Let's start with the basics of what net neutrality originally started out as and use San Francisco as an example. In San Francisco a company called Covad owns all of the lines that have been installed in the area. Covad sells or leases these lines to companies like AT&T which then charges a consumer an access fee. Currently all ISP's offer a specific bandwidth on a tiered system all the way down the food chain. Net neutrality will step in and void that by forcing someone like Covad and AT&T to offer service without a fee, it will be a lot like public access TV.
Another complaint that net neutrality is trying to tackle is the fact that Comcast slowed down a peer-to-peer network connection because of their packet sniffing software. Some will say this is an invasion of privacy, but considering I worked in the IT department for a web based company, this is your first line of defense. The company I worked for even used Comcast. I would get regular calls from Comcast when our Engineers would download larges bits of information that was not in our normal habits or normal bandwidth usage. While I was there we also received a DoS or Denial of Service attack trying to shut down our website, if Comcast wasn't monitoring our traffic we could have gone down for minutes or hours and had a virus or two. Everyone knows with software it will eventually stop or slow down some forms of traffic, but not by intention, so it's a small price to pay to make sure that we're able to have ease of access on the internet. If you were to take away these safety measures from companies like Comcast you would open the door the DoS and viral attacks all over the internet, I think you would be less safe even.
If that was the only thing trying to be pushed through with net neutrality I would be OK with that, but get ready for a new buzz word “digital literacy”. The Aspen Institute recently held a town hall meeting discussing their outline for not only digital literacy, but even all aspects of information we receive over the internet. The Aspen Institute is influencing members of the FCC which will ultimately control the internet.
According to the Aspen Institute's argument for digital literacy is that people aren't just informed enough. I would normally go on a rant talking about how I have the right to think for myself, but this is bigger than that. They state that there are so many contributors to the internet that people aren't able to discern what's true and what's opinion. They think that, starting in the elementary schools, people need to be educated how to use search key words, use critical thinking, learn how to keep up on current events, and discern the credibility of messages. The Aspen Institute does not think that this will be done Federally, or if it is it will be a long time, so digital literacy needs to be handled locally. The NGA along with other educational institutions up to colleges.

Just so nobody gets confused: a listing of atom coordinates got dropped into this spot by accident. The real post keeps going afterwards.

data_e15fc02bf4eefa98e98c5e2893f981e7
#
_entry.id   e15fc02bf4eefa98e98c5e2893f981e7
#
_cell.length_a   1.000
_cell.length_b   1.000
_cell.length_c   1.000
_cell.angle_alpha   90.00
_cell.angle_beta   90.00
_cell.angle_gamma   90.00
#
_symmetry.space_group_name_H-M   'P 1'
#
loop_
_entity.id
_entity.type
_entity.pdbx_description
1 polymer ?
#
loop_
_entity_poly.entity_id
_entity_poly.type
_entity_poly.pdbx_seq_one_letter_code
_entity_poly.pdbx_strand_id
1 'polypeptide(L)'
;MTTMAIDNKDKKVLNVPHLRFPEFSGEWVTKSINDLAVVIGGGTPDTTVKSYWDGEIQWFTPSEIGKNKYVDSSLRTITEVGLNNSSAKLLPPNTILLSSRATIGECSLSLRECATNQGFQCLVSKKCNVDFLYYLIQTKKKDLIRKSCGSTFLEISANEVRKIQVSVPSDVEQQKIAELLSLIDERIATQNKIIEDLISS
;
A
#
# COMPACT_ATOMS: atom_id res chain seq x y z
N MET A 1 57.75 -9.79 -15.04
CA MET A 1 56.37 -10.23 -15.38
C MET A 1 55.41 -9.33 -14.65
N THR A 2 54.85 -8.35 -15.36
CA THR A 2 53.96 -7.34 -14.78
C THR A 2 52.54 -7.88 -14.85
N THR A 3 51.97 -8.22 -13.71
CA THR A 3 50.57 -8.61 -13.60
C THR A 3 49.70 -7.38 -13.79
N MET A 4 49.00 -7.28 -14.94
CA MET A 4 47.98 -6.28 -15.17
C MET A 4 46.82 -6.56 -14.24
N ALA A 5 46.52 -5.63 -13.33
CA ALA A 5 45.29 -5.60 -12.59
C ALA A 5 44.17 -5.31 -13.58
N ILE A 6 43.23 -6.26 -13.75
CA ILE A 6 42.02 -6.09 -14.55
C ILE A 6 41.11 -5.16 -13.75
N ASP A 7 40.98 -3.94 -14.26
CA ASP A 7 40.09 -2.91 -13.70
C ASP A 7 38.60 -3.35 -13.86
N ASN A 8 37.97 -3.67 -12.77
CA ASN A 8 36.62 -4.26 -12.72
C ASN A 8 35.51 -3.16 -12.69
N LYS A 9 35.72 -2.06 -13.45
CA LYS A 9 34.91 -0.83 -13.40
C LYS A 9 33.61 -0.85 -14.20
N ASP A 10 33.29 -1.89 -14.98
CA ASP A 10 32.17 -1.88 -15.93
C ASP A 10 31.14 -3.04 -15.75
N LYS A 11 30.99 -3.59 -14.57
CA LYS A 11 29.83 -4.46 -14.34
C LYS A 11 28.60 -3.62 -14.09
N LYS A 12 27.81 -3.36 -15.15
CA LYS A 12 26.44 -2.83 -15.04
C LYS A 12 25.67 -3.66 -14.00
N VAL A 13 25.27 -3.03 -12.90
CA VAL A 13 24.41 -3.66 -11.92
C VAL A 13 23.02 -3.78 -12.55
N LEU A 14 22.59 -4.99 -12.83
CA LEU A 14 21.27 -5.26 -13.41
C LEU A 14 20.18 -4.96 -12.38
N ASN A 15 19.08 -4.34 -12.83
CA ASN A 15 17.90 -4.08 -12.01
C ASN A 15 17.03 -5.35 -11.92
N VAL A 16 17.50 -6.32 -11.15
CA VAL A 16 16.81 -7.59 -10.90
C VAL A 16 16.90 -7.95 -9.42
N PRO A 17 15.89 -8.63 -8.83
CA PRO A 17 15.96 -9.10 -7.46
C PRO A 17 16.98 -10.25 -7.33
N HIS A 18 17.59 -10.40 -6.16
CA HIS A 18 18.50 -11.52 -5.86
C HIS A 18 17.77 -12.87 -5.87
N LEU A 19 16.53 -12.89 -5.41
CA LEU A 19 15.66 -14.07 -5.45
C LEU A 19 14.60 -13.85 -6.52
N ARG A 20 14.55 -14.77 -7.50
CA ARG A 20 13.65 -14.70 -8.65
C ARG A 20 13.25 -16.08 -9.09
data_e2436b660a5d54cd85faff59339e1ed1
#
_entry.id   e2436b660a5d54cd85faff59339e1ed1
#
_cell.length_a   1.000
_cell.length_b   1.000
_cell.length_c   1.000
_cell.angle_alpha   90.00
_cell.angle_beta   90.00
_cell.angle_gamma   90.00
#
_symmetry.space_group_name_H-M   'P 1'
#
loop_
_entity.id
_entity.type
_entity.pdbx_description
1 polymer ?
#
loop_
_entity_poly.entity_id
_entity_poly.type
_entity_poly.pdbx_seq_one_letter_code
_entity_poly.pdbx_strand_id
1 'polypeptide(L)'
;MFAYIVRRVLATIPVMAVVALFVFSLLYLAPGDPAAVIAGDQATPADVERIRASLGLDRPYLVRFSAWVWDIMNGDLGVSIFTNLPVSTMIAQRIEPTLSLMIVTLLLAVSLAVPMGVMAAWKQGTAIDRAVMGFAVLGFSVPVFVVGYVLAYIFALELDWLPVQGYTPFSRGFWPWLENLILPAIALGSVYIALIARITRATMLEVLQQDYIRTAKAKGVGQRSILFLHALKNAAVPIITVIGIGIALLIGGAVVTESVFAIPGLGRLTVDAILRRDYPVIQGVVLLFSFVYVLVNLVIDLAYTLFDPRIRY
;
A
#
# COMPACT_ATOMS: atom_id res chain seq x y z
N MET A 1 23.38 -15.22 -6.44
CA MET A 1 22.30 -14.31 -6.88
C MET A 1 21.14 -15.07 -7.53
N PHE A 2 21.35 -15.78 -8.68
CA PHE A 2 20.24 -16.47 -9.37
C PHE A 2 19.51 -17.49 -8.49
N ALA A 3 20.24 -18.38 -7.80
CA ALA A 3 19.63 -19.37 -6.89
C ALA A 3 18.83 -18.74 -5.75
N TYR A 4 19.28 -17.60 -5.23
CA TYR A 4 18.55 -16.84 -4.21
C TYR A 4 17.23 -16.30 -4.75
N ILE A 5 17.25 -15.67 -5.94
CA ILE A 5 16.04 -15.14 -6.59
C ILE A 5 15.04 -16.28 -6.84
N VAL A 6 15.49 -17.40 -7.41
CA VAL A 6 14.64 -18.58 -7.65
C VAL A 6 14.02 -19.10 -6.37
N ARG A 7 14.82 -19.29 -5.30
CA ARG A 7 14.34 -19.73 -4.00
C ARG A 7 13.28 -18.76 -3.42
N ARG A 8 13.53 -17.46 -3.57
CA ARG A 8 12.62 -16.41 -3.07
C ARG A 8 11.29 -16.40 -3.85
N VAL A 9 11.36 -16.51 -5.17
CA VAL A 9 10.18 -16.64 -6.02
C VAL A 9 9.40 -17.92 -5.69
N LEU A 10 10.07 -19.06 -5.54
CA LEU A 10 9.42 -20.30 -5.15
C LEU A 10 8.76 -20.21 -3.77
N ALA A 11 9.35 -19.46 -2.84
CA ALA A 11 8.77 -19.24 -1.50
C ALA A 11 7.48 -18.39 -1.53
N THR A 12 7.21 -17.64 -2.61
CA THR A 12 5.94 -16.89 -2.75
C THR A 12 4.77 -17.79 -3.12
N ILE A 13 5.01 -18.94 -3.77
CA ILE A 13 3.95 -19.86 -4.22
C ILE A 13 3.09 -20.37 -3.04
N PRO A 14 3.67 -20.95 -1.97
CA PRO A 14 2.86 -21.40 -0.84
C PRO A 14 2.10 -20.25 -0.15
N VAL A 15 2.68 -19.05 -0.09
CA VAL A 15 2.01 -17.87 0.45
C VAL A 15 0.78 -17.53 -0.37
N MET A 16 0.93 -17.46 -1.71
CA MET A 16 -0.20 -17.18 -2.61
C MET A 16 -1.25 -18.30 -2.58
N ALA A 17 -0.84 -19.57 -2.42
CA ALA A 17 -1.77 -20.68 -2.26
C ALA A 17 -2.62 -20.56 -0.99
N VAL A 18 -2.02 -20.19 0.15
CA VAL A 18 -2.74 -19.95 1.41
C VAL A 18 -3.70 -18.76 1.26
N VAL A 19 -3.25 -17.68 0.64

Recently Senator Rockefeller recently called for the reinstatement of the “fairness doctrine” during his speech in front of the Cable & Broadcast TV Carriage Negotiations committee. Granted this would be for cable TV for now, but this could and would expand quickly. The cable companies would be the first regulated and the domains they sale would more than likely be a part of that, but we need to be fair and regulate all domain providers like Yahoo, Go daddy, and others because it would be an unfair advantage. Don't forget Comcast is looking at buying MSNBC. This would be a slippery slope which would take away the right to choose for consumers because it would require a pop up or link to an alternative point of view. An example would be a Huffington Post pop up when you go to Fox News' website. This is probably not likely with the Federal Government especially since the Republicans just won the House, but like the Aspen Institute just said, they would use local organizations which would include the FCC.
I think this is all bad news. Some people have warned that certain organizations would side step Congress and use other means to complete their goals. I think that the Aspen Institute may be a dangerous organization to those who like to get alternative news that gives alternative, non mainstream, ideas. This will be a slow process hopefully, but my 16 month old son will be being educated in school about digital literacy, how to discern truth, and how to use search terms. Considering I don't agree with the views of most educated professionals because of the indoctrination that happens in college, I'm going to have to work even harder to keep my son's mind open to all ideas. The scary part of this is it will be a generational indoctrination that may never be broken. As we saw in the 60's and 70's, those hippies or long hairs are today's leaders and educators.